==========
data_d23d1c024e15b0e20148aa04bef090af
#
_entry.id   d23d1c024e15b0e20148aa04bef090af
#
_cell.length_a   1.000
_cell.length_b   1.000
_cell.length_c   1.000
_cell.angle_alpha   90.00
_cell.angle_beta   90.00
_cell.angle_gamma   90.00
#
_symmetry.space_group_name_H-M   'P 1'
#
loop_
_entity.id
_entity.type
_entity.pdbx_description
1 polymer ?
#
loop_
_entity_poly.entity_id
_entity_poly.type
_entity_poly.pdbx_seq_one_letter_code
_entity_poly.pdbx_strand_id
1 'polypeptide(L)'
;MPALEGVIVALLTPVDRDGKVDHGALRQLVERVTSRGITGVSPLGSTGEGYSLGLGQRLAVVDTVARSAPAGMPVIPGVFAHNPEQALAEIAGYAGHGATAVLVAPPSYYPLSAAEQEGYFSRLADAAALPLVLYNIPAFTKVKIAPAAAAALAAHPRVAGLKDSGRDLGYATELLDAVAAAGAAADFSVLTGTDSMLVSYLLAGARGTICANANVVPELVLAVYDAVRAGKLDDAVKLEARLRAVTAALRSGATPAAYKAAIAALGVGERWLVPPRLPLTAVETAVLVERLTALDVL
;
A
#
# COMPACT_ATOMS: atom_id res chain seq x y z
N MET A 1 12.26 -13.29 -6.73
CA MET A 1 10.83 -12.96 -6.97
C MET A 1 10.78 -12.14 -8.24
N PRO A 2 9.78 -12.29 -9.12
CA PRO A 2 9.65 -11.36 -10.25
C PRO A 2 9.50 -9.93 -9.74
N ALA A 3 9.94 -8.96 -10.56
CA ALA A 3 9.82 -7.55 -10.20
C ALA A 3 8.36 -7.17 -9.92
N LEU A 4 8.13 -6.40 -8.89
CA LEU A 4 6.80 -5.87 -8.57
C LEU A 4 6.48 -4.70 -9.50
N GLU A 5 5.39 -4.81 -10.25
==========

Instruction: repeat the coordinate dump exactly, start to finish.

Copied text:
data_d23d1c024e15b0e20148aa04bef090af
#
_entry.id   d23d1c024e15b0e20148aa04bef090af
#
_cell.length_a   1.000
_cell.length_b   1.000
_cell.length_c   1.000
_cell.angle_alpha   90.00
_cell.angle_beta   90.00
_cell.angle_gamma   90.00
#
_symmetry.space_group_name_H-M   'P 1'
#
loop_
_entity.id
_entity.type
_entity.pdbx_description
1 polymer ?
#
loop_
_entity_poly.entity_id
_entity_poly.type
_entity_poly.pdbx_seq_one_letter_code
_entity_poly.pdbx_strand_id
1 'polypeptide(L)'
;MPALEGVIVALLTPVDRDGKVDHGALRQLVERVTSRGITGVSPLGSTGEGYSLGLGQRLAVVDTVARSAPAGMPVIPGVFAHNPEQALAEIAGYAGHGATAVLVAPPSYYPLSAAEQEGYFSRLADAAALPLVLYNIPAFTKVKIAPAAAAALAAHPRVAGLKDSGRDLGYATELLDAVAAAGAAADFSVLTGTDSMLVSYLLAGARGTICANANVVPELVLAVYDAVRAGKLDDAVKLEARLRAVTAALRSGATPAAYKAAIAALGVGERWLVPPRLPLTAVETAVLVERLTALDVL
;
A
#
# COMPACT_ATOMS: atom_id res chain seq x y z
N MET A 1 12.26 -13.29 -6.73
CA MET A 1 10.83 -12.96 -6.97
C MET A 1 10.78 -12.14 -8.24
N PRO A 2 9.78 -12.29 -9.12
CA PRO A 2 9.65 -11.36 -10.25
C PRO A 2 9.50 -9.93 -9.74
N ALA A 3 9.94 -8.96 -10.56
CA ALA A 3 9.82 -7.55 -10.20
C ALA A 3 8.36 -7.17 -9.92
N LEU A 4 8.13 -6.40 -8.89
CA LEU A 4 6.80 -5.87 -8.57
C LEU A 4 6.48 -4.70 -9.50
N GLU A 5 5.39 -4.81 -10.25